Newspaper article The Florida Times Union

Steamboat Man Mastered St. Johns

Newspaper article The Florida Times Union

Steamboat Man Mastered St. Johns

Article excerpt

Luckily for the early Clay County settlers along the St. Johns River, Capt. Jacob Brock and frontier Florida took to each other right off.

In the early 1850s, Brock and his steam-powered side-wheeler, Darlington, began scheduled service on the river from Jacksonville to Enterprise, south of Palatka. The settlers now had dependable weekly transportation of goods to market and reliable transportation of supplies.

Brock was first and foremost a river man and a steamboat man, and both were critical to his mastery of the constantly shifting sands of the mighty St. Johns and the tricky socking maneuvers required to land at early rudimentary piers. The Darlington was a huge ship, over 133 feet long and 30 feet wide. Brock routinely steamed her up Black Creek to effortlessly dock at the wharf. But the man brought more than just marine skills to the table.

He lived big, he risked big and he reveled in hard work, enjoying life and the people along the river. By today's standards the population was sparse along the St. Johns River. The population of Duval County, which still included Clay County in 1850, counted just a little over 1,000 souls. Brock and the Darlington represented stability, something frontier settlers could count on in their unpredictable fight to carve livelihoods from an unforgiving environment.

On arriving, Brock designated Middleburg as his base of operations but truly the river and his ships were his home. His four young children, Jacob Jr., Charles, Hattie and Jennie, joined him, but his wife never set foot in Florida. Pioneers don't necessarily lead conventional lives.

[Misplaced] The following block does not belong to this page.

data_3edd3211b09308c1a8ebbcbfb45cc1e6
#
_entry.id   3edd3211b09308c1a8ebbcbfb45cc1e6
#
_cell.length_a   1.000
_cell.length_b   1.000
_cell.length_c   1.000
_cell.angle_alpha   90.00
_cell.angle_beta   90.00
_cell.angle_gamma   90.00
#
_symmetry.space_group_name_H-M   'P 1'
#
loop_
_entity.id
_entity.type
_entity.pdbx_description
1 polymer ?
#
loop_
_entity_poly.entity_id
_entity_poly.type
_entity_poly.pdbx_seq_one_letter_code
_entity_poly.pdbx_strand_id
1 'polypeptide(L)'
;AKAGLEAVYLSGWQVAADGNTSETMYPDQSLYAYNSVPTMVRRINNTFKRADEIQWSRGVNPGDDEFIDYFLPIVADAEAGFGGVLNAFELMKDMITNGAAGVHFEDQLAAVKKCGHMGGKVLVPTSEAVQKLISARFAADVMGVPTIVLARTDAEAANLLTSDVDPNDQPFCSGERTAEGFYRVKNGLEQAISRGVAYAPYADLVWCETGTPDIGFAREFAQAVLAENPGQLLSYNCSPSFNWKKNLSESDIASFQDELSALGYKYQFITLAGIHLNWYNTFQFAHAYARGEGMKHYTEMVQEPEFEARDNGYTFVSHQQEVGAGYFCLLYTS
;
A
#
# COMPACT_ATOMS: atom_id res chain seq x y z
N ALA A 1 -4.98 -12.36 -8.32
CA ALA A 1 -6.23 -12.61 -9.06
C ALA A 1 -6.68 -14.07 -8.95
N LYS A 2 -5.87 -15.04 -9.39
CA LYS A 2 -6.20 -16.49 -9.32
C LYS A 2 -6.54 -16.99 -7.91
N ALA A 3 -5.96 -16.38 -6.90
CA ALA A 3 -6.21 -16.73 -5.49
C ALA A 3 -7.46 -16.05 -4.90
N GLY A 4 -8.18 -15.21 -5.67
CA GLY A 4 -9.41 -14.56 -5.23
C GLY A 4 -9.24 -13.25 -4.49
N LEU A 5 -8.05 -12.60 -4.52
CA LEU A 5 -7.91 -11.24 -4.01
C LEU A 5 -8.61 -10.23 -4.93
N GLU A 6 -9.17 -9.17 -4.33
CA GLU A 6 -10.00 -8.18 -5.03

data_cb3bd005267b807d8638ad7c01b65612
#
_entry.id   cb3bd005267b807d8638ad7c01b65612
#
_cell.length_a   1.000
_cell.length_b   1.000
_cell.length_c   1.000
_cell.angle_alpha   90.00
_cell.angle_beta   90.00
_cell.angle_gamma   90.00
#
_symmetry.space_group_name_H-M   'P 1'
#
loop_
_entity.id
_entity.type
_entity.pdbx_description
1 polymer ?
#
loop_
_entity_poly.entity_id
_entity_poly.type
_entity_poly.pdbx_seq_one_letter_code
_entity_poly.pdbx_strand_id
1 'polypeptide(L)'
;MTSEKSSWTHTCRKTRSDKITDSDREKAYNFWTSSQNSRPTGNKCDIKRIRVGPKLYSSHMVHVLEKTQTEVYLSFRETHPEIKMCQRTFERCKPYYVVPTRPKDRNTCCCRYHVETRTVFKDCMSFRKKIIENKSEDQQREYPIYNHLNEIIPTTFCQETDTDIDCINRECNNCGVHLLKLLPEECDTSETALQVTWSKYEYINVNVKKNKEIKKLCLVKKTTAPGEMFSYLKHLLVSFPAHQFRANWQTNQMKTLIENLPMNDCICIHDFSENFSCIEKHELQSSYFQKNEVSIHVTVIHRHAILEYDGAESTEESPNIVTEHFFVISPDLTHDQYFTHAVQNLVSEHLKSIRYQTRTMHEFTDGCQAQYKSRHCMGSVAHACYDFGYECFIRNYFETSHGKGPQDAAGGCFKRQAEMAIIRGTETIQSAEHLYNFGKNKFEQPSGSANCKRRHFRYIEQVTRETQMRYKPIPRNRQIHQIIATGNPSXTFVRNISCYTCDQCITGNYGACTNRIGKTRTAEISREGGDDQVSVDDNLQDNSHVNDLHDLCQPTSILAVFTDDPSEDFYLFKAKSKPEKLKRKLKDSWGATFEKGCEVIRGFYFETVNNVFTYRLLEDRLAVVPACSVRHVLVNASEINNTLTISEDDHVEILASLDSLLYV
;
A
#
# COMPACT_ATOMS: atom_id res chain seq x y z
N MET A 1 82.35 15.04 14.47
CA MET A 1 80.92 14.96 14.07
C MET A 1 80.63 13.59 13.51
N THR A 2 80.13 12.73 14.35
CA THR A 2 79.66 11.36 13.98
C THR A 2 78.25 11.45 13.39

Middleburg was a logical choice because the area was teeming with activity and provided a continual supply of cargo. The most successful community in Clay County and hub of the surrounding area boasted two hotels, two drugstores, several general stores, sawmills, blacksmiths, taverns, churches, doctors, lawyers and a school. This deep-woods metropolis shipped cotton, lumber and naval stores to Jacksonville and points north.

The shrewd Brock noticed increasing numbers of Northern and European tourists eager for a sportsman's experience and constructed the Brock House in Enterprise. Men hunted and fished all day, then gathered with good brandy and strong cigars to laugh, spit and tell tales. Brock was truly in his element. The atmosphere of camaraderie and adventure he created on a small scale on his riverboats was simply magnified at his hotel.

In 1860, Brock added the newly constructed Hattie Brock to his expanding fleet. The Hattie was truly a gem. Equipped with powerful engines and posh accommodations, she carried 75 to 100 passengers. But the storm clouds of secession were already gathering, foretelling a brutal war and a time of enormous changes for Clay County and Florida. …

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